William Eng woke to the sound of a snapping leather belt and the shrieking of rusty springs that supported the threadbare mattress of his army surplus bed. He kept his eyes closed as he listened to the bare feet of children, shuffling nervously on the cold wooden floor. He heard the popping and billowing of sheets being pulled back, like trade winds filling a canvas sail. And so he drifted, on the favoring currents of his imagination, as he always did, to someplace else--anywhere but the Sacred Heart Orphanage, where the sisters inspected the linens every morning and began whipping the bed wetters.

    He would have sat up if he could, stood at attention at the foot of his bunk, like the others, but his hands were tied--literally--to the bed frame.

    "I told you it would work," Sister Briganti said to a pair of orderlies whose dark skin looked even darker against their starched white uniforms.

    Sister Briganti's theory was that bed-wetting was caused by boys illicitly touching themselves. So at bedtime she began tying the boys' shoes to their wrists. When that failed, she tied their wrists to their beds.

    "It's a miracle," she said as she poked and prodded the dry sheets between William's legs. He watched as she crossed herself, then paused, sniffing her fingers, as though seeking evidence her eyes and hands might not reveal. Amen, William thought when he realized his bedding was dry. He knew that, like an orphaned child, Sister Briganti had learned to expect the worst. And she was rarely, if ever, disappointed.

    After the boys were untied, the last offending child punished, and the crying abated, William was finally allowed to wash before breakfast. He stared at the long row of identical toothbrushes and washcloths that hung from matching hooks. Last night there had been forty, but now one set was missing and rumors immediately spread among the boys as to who the runaway might be.

    Tommy Yuen. William knew the answer as he scanned the washroom and didn't see another matching face. Tommy must have fled in the night. That makes me the only Chinese boy left at Sacred Heart.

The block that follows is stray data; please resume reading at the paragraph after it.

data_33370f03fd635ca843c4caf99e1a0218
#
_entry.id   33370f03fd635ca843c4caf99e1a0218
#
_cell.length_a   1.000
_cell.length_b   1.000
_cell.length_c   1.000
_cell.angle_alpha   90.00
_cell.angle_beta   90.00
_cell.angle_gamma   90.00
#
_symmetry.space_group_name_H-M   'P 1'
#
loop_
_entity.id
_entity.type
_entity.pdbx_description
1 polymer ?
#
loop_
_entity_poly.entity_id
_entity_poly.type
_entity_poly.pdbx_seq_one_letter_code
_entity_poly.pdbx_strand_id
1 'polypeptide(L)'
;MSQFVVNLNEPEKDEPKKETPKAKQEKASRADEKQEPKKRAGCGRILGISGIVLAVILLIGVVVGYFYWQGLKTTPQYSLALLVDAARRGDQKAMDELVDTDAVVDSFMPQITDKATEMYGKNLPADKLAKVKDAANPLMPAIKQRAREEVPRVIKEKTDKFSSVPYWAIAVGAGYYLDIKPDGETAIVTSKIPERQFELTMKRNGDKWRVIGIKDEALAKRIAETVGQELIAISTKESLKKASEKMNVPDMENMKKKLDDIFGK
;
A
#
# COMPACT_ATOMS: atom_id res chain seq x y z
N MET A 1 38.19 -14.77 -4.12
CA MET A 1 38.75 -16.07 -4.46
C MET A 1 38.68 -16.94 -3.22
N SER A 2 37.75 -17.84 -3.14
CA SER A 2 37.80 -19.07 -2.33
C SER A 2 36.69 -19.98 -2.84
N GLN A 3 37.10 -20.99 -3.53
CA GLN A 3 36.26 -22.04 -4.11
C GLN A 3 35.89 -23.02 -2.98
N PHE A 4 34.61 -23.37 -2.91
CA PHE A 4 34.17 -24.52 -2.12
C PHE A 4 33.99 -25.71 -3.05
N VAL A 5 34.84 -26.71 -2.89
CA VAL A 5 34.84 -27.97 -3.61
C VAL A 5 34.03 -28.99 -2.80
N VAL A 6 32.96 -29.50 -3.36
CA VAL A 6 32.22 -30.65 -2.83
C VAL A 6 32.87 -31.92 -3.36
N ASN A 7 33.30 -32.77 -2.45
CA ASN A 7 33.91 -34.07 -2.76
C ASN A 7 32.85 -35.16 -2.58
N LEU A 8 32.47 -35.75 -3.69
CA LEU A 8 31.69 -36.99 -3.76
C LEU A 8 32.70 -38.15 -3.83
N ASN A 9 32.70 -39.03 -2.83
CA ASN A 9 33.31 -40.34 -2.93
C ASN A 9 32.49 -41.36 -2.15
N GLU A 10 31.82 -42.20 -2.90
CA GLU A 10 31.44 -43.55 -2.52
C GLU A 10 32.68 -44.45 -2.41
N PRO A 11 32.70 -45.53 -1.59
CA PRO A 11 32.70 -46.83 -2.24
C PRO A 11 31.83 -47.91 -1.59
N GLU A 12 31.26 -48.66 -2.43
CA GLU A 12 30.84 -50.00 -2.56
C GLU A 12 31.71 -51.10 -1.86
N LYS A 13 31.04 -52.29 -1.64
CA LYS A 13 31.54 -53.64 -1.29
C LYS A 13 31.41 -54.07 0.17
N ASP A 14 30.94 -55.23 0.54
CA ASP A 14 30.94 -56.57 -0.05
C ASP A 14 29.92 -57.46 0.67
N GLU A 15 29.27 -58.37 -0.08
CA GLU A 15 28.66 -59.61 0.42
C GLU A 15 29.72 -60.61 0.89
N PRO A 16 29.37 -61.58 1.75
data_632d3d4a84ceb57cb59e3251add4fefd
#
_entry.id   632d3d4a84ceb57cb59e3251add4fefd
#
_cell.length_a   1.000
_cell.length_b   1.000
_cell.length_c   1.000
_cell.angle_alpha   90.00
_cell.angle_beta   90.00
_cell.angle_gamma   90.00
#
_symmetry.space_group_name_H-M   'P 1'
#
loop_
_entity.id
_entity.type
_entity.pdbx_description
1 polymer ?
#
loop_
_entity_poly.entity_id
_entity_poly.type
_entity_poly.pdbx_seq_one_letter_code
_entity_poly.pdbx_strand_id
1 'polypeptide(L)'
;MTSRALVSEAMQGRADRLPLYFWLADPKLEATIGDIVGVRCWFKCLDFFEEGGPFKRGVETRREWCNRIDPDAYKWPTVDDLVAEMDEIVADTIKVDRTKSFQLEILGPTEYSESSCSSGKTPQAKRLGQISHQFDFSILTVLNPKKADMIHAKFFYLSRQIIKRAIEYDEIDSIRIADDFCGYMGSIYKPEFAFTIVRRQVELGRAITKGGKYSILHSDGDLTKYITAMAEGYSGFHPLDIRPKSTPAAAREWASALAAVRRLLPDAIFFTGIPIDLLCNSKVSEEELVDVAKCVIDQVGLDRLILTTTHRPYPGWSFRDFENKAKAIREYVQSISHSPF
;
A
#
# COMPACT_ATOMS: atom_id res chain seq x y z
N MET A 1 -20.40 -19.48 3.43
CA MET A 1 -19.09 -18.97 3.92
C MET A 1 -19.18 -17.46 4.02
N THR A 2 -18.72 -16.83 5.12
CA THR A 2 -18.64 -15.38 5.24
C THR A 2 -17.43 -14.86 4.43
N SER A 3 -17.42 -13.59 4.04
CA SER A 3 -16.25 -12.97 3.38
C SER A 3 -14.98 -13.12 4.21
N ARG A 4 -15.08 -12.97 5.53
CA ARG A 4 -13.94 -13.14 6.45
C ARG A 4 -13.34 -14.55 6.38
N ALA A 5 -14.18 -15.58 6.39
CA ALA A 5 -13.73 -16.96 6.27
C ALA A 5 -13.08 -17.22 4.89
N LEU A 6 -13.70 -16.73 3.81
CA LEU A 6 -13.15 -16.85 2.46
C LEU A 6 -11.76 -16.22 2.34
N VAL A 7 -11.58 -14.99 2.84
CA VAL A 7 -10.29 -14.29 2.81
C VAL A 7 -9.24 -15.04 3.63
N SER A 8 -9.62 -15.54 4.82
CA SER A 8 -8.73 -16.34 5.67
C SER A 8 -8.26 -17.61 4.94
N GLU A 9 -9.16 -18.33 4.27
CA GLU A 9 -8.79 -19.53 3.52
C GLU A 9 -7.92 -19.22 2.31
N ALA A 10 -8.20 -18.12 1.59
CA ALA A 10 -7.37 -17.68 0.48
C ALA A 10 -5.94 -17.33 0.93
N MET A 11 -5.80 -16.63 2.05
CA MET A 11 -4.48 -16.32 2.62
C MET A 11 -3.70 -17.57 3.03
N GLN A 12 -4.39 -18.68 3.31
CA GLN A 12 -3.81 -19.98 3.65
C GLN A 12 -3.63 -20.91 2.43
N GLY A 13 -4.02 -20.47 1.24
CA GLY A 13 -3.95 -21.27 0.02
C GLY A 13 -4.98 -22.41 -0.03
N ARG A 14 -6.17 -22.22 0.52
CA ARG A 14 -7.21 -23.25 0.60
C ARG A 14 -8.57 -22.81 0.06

The sadness and isolation he might have felt was muted by a morning free from the belt, replaced by the hopeful smiles the other boys made as they washed their faces.

    "Happy birthday, Willie," a freckle-faced boy said as he passed by. Others sang or whistled the birthday song. It was September 28, 1934, William's twelfth birthday--everyone's birthday, in fact--apparently it was much easier to keep track of this way.

    Armistice Day might be more fitting, William thought. Since some of the older kids at Sacred Heart had lost their fathers in the Great War, or October 29--Black Tuesday, when the entire country had fallen on hard times. Since the Crash, the number of orphans had tripled. But Sister Briganti had chosen the coronation of Ven­erable Pope Leo XII as everyone's new day of celebration--a col­lective birthday, which meant a trolley ride from Laurelhurst to downtown, where the boys would be given buffalo nickels to spend at the candy butcher before being treated to a talking picture at the Moore Theatre.

    But best of all, William thought, on our birthdays and, only on our birthdays, are we allowed to ask about our mothers.

    Birthday mass was always the longest of the year, even longer than the Christmas Vigil--for the boys anyway. William sat trying not to fidget, listening to Father Bartholomew go on and on and on and on and on about the Blessed Virgin, as if she could distract the boys from their big day. The girls sat on their side of the church, either oblivious to the boys' one day out each year or...

About the Author-
  • The son of a Chinese American father, Jamie Ford is the author of the New York Times bestselling novel Hotel on the Corner of Bitter and Sweet, which won the Asian-Pacific American Award for Literature. Having grown up in Seattle, he now lives in Montana with his wife and children.